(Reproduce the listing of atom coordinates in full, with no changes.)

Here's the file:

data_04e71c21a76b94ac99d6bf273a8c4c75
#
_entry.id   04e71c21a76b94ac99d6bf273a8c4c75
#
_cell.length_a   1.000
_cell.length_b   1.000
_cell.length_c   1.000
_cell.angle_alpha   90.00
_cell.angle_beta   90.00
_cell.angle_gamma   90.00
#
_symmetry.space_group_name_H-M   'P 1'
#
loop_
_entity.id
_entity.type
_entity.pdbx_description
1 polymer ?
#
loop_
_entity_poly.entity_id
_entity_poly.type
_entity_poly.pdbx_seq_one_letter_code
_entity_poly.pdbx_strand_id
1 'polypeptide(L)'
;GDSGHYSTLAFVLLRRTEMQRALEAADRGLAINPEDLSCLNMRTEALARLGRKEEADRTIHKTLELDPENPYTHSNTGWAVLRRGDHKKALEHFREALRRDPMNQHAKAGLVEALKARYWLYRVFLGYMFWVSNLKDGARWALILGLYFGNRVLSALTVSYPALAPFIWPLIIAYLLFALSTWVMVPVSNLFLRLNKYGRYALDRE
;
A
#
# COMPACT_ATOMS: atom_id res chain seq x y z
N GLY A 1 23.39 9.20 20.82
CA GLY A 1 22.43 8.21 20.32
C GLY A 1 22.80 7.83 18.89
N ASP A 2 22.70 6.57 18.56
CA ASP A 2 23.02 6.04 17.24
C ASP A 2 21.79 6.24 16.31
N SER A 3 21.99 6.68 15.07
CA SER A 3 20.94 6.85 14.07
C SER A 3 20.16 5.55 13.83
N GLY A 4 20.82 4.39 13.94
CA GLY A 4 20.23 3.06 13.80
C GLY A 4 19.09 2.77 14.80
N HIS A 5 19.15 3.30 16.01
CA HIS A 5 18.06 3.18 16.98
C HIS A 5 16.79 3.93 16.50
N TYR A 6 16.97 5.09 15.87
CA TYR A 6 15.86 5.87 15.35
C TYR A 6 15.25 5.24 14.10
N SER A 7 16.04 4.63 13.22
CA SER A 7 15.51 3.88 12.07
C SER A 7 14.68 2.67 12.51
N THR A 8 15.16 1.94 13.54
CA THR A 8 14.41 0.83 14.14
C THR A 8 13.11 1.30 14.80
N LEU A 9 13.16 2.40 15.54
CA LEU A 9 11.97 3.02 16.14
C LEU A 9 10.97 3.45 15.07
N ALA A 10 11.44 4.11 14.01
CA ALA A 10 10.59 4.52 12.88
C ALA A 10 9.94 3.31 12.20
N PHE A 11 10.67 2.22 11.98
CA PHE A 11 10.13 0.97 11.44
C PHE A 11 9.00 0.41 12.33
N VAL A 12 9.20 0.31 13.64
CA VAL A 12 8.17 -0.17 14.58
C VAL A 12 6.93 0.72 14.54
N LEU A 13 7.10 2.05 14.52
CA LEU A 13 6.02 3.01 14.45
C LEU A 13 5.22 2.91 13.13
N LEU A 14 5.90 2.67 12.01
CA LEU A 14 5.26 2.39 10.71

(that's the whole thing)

data_04e71c21a76b94ac99d6bf273a8c4c75
#
_entry.id   04e71c21a76b94ac99d6bf273a8c4c75
#
_cell.length_a   1.000
_cell.length_b   1.000
_cell.length_c   1.000
_cell.angle_alpha   90.00
_cell.angle_beta   90.00
_cell.angle_gamma   90.00
#
_symmetry.space_group_name_H-M   'P 1'
#
loop_
_entity.id
_entity.type
_entity.pdbx_description
1 polymer ?
#
loop_
_entity_poly.entity_id
_entity_poly.type
_entity_poly.pdbx_seq_one_letter_code
_entity_poly.pdbx_strand_id
1 'polypeptide(L)'
;GDSGHYSTLAFVLLRRTEMQRALEAADRGLAINPEDLSCLNMRTEALARLGRKEEADRTIHKTLELDPENPYTHSNTGWAVLRRGDHKKALEHFREALRRDPMNQHAKAGLVEALKARYWLYRVFLGYMFWVSNLKDGARWALILGLYFGNRVLSALTVSYPALAPFIWPLIIAYLLFALSTWVMVPVSNLFLRLNKYGRYALDRE
;
A
#
# COMPACT_ATOMS: atom_id res chain seq x y z
N GLY A 1 23.39 9.20 20.82
CA GLY A 1 22.43 8.21 20.32
C GLY A 1 22.80 7.83 18.89
N ASP A 2 22.70 6.57 18.56
CA ASP A 2 23.02 6.04 17.24
C ASP A 2 21.79 6.24 16.31
N SER A 3 21.99 6.68 15.07
CA SER A 3 20.94 6.85 14.07
C SER A 3 20.16 5.55 13.83
N GLY A 4 20.82 4.39 13.94
CA GLY A 4 20.23 3.06 13.80
C GLY A 4 19.09 2.77 14.80
N HIS A 5 19.15 3.30 16.01
CA HIS A 5 18.06 3.18 16.98
C HIS A 5 16.79 3.93 16.50
N TYR A 6 16.97 5.09 15.87
CA TYR A 6 15.86 5.87 15.35
C TYR A 6 15.25 5.24 14.10
N SER A 7 16.04 4.63 13.22
CA SER A 7 15.51 3.88 12.07
C SER A 7 14.68 2.67 12.51
N THR A 8 15.16 1.94 13.54
CA THR A 8 14.41 0.83 14.14
C THR A 8 13.11 1.30 14.80
N LEU A 9 13.16 2.40 15.54
CA LEU A 9 11.97 3.02 16.14
C LEU A 9 10.97 3.45 15.07
N ALA A 10 11.44 4.11 14.01
CA ALA A 10 10.59 4.52 12.88
C ALA A 10 9.94 3.31 12.20
N PHE A 11 10.67 2.22 11.98
CA PHE A 11 10.13 0.97 11.44
C PHE A 11 9.00 0.41 12.33
N VAL A 12 9.20 0.31 13.64
CA VAL A 12 8.17 -0.17 14.58
C VAL A 12 6.93 0.72 14.54
N LEU A 13 7.10 2.05 14.52
CA LEU A 13 6.02 3.01 14.45
C LEU A 13 5.22 2.91 13.13
N LEU A 14 5.90 2.67 12.01
CA LEU A 14 5.26 2.39 10.71